Three species of stinging nettles grow in the American southwest
Herbaceous with stinging and non-stinging hairs and with simple or branched stems that can grow to about nine feet high. U. d. gracilis is the only perennial of the three. It spreads from rhizomes, and it can be either erect or sprawling. The two annual species grow from a taproot and are erect. Leaves of all species are opposite, toothed, up to two inches long, and generally oval, elliptic or narrowly heart shaped. Caterpillars, including those of the painted lady, the red admiral and the satyr comma, consume the leaves. Tiny greenish flowers grow in dense drooping clusters at the leaf axils (where the leaf arises from the stem). Different species flower from spring to fall.
Stinging hairs, or trichomes, grow on stems and leaves. U. d. gracilis has the least hairy stems; they have a bulbous base and a stiff translucent apex. When brushed, the tip of the trichome breaks off, leaving a sharp, hypodermic needle-like point that injects chemical irritants into the skin. Non-stinging hairs are soft and flexible. Histamine, acetylcholine and 5-hydroxytryptamine are the primary irritating chemicals. Most stings require no treatment other than time.
Three species of stinging nettles grow in the American southwest: Urtica dioica (subspecies, Urtica dioica gracilis), Urtica gracilenta and Urtica urens. Urtica and urens are both derived from the Latin "uro," meaning to burn. Gracilenta means "slender," and dioica is derived from "dioecious," the term used to describe species in which male and female flowers grow on different plants. This is a bit of a misnomer considering that both sexes of flowers for our subspecies generally grow on the same plant. Other subspecies of U. dioica are dioecious, however. Some claim that the term "nettle" refers to the plant’s needle-like sting, while others trace the word’s origin to the plant’s use for weaving, hence the term "nettle" or "net-plant."
U. gracilenta occurs at higher elevations (3900 to 8250 feet) along shaded streams in alluvial soils. Plants are generally scattered and overlooked until brushed against. U. d. gracilis has much broader requirements, growing from sea level to over 9000 feet in moist woodlands and in disturbed habitats such as fence rows, orchards and gardens. It can often form dense clusters. The invasive U. urens is a classic weed with the widest habitat requirements, sprouting near old dwellings, waste areas and other disturbed sites, generally at elevations below 2300 feet.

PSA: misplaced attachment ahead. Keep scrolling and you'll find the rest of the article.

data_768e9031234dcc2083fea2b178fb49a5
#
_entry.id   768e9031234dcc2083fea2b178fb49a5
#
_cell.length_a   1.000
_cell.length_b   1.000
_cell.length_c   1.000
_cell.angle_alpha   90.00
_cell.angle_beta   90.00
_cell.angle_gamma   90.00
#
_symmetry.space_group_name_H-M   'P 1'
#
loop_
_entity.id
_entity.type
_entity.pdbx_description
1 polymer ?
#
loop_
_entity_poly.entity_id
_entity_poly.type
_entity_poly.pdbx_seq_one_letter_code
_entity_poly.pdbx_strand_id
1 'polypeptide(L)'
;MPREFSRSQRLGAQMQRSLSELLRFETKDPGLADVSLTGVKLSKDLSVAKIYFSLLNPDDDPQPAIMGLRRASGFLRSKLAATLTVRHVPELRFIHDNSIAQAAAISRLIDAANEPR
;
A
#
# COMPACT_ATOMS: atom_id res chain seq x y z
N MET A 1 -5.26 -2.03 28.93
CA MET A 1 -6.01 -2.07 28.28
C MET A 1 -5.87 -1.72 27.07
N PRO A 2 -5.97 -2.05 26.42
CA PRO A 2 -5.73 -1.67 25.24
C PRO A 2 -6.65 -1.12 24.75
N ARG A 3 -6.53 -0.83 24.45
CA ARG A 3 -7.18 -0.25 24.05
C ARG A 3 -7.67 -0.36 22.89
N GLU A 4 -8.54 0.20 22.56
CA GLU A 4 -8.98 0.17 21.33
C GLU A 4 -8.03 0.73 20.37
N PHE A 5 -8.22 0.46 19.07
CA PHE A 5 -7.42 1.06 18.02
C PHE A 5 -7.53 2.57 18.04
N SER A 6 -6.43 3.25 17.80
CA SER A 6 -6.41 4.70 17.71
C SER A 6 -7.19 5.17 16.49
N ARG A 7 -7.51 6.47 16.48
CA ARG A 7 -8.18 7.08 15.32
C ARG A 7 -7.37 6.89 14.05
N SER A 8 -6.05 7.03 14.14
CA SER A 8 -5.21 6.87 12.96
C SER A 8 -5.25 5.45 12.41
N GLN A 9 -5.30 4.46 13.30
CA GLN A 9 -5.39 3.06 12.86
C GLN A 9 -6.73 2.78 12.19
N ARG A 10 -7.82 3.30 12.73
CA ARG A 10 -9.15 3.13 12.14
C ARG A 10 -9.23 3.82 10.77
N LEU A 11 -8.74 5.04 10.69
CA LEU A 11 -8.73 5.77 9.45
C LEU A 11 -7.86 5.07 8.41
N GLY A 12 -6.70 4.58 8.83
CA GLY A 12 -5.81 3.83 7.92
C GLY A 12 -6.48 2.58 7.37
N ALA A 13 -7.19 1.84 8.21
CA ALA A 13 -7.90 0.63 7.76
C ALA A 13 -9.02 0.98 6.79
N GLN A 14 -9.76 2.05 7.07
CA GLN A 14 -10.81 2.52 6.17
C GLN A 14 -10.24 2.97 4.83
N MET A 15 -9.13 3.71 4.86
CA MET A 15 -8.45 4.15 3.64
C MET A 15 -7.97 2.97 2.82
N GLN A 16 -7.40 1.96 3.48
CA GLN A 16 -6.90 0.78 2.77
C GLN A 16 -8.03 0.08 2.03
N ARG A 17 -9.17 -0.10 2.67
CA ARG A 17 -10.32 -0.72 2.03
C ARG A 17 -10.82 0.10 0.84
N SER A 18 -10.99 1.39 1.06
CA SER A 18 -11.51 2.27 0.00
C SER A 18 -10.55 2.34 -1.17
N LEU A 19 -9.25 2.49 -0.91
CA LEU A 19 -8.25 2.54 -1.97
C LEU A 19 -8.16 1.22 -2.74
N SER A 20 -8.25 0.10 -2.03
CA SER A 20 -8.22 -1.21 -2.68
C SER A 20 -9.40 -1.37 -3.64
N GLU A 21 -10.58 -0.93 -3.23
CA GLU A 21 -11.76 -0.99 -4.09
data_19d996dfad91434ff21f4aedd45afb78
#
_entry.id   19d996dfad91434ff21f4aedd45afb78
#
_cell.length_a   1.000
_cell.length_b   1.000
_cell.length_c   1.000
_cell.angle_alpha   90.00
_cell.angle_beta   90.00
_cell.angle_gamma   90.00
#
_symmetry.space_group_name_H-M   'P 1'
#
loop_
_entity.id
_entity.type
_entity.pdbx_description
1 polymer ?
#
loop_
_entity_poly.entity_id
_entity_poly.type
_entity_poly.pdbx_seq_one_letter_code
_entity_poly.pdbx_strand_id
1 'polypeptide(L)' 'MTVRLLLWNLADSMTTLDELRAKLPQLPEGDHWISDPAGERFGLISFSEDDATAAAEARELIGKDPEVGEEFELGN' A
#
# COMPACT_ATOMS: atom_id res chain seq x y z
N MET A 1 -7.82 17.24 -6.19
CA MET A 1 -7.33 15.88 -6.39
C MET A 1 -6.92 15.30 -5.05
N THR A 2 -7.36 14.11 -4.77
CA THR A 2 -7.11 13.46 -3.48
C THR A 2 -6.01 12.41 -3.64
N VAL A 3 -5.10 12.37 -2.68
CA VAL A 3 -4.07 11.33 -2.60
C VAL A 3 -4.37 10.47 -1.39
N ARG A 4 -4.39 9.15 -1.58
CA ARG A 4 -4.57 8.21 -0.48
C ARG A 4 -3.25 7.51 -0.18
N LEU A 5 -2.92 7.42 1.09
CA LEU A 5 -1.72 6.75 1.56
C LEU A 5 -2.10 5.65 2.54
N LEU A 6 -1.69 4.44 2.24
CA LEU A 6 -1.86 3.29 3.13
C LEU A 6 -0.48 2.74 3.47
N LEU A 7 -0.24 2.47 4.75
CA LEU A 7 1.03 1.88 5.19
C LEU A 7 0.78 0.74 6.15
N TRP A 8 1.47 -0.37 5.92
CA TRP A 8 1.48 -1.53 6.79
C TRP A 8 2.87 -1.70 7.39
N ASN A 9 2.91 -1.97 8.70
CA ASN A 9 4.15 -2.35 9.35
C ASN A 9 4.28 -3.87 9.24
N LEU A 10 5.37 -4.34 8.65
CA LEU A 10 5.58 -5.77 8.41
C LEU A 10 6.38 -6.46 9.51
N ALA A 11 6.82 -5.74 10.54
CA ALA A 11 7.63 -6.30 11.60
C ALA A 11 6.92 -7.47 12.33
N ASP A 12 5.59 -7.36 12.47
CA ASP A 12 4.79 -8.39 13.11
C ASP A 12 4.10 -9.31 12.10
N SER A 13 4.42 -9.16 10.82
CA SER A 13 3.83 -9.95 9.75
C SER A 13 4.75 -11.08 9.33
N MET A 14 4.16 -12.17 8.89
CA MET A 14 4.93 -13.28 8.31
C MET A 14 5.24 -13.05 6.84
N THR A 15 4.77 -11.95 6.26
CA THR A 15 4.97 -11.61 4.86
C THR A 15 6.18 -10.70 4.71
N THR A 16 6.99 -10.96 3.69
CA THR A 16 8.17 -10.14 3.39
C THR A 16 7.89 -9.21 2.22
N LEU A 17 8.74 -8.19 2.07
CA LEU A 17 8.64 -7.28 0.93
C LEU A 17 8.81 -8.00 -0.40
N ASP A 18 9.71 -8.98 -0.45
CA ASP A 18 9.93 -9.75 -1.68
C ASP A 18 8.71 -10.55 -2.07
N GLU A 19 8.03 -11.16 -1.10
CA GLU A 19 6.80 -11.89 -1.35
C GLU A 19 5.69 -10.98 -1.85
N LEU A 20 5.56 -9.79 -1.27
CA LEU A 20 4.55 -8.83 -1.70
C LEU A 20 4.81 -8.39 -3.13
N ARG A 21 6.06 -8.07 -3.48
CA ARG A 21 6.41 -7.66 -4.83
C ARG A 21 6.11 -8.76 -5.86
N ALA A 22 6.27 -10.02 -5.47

U. gracilenta is restricted to southeastern Arizona and western New Mexico. U. d. gracilis is generally a northern plant, growing in the Rockies, up into Alaska and throughout Canada. It is found across New Mexico and in the easternmost part of Arizona. Like the other two species, U. urens has limited distribution in the desert, occurring only in Arizona along the Gila River.
People have used stinging nettles for rheumatism, upset stomach, fevers, colds, paralysis and numerous other ailments. Stinging nettles are edible, especially when young; they can be boiled and substituted for spinach.
During the middle ages, monks supposedly flagellated themselves with nettle for penance. Roman soldiers in England did the same thing to help them better adapt to the cold, damp climate. Native Americans helped themselves stay awake at night with a quick flagellation or two.
In the Hans Christian Anderson story, "The Wild Swans," the 11 brothers of a fair princess were trapped by an evil spell in the bodies of swans. The spell could be broken only if the princess made each brother a coat from nettles and didn’t utter a word the whole time she was doing it. As one might expect, she succeeded.
A relative of stinging nettles in Australia grows to over 120 feet in height. It has hairs that cause reactions lasting for weeks. Cold objects or water reactivate the symptoms.
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